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Orwell: Defeating the barbarous

November 19, 2010

Reading George Orwell’s passionate defense of the English language is a useful exercise, especially as we continually get bombarded by meaninglessness of political language, the opaqueness of economic language, and the jargon of business language.

It is amusing to read what, in 1946, Orwell rails against (the use of “individual” as a noun…. *gasp*), but his overall point is well made.

If language is a reflection of our thoughts, then what does it say when we continually use words and phrases are so bland that they lack meaning.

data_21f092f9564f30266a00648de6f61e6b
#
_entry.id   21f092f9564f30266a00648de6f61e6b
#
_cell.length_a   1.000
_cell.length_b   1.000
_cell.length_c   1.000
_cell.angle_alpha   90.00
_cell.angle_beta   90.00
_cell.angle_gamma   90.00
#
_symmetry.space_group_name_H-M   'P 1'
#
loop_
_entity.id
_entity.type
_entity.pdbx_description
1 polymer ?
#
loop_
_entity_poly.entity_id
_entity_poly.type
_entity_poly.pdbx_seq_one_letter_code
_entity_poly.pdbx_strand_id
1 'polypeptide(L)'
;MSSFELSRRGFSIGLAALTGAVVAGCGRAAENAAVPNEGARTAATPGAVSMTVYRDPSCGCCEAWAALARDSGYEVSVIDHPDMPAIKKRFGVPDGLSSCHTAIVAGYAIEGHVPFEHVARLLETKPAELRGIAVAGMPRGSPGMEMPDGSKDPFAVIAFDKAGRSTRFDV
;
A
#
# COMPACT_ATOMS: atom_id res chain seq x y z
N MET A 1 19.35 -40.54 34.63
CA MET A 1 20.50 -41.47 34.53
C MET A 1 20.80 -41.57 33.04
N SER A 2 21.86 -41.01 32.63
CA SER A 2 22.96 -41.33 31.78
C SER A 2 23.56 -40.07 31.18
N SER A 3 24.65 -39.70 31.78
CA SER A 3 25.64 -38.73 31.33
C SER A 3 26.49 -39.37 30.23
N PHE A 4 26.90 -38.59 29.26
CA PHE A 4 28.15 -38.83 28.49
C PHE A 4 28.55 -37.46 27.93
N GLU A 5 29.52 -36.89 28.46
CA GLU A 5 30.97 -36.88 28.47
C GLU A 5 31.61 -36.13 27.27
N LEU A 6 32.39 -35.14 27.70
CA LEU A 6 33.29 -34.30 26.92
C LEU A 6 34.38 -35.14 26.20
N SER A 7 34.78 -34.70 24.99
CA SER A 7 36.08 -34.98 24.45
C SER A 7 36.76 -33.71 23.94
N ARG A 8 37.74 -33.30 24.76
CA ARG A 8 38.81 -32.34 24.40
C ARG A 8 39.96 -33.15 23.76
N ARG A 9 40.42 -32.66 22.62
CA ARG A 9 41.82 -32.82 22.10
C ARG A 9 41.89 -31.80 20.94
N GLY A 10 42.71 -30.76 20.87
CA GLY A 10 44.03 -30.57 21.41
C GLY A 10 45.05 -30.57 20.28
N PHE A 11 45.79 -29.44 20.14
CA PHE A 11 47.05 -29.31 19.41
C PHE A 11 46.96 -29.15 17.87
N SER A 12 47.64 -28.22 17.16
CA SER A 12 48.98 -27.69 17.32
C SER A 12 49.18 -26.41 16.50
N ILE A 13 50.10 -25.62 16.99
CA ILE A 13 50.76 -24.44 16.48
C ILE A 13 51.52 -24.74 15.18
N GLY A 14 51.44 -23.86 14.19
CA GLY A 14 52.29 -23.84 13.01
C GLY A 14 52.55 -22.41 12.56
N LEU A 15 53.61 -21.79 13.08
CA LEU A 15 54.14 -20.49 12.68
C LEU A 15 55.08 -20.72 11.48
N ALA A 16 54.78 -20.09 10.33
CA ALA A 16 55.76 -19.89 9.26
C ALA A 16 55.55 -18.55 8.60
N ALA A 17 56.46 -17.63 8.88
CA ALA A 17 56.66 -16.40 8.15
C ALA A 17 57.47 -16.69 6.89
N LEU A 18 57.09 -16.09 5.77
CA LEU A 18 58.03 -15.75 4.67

Orwell’s five rules are worth heeding:

(i) Never use a metaphor, simile, or other figure of speech which you are used to seeing in print.
(ii) Never us a long word where a short one will do.
(iii) If it is possible to cut a word out, always cut it out.
(iv) Never use the passive where you can use the active.
(v) Never use a foreign phrase, a scientific word, or a jargon word if you can think of an everyday English equivalent.
(vi) Break any of these rules sooner than say anything outright barbarous.

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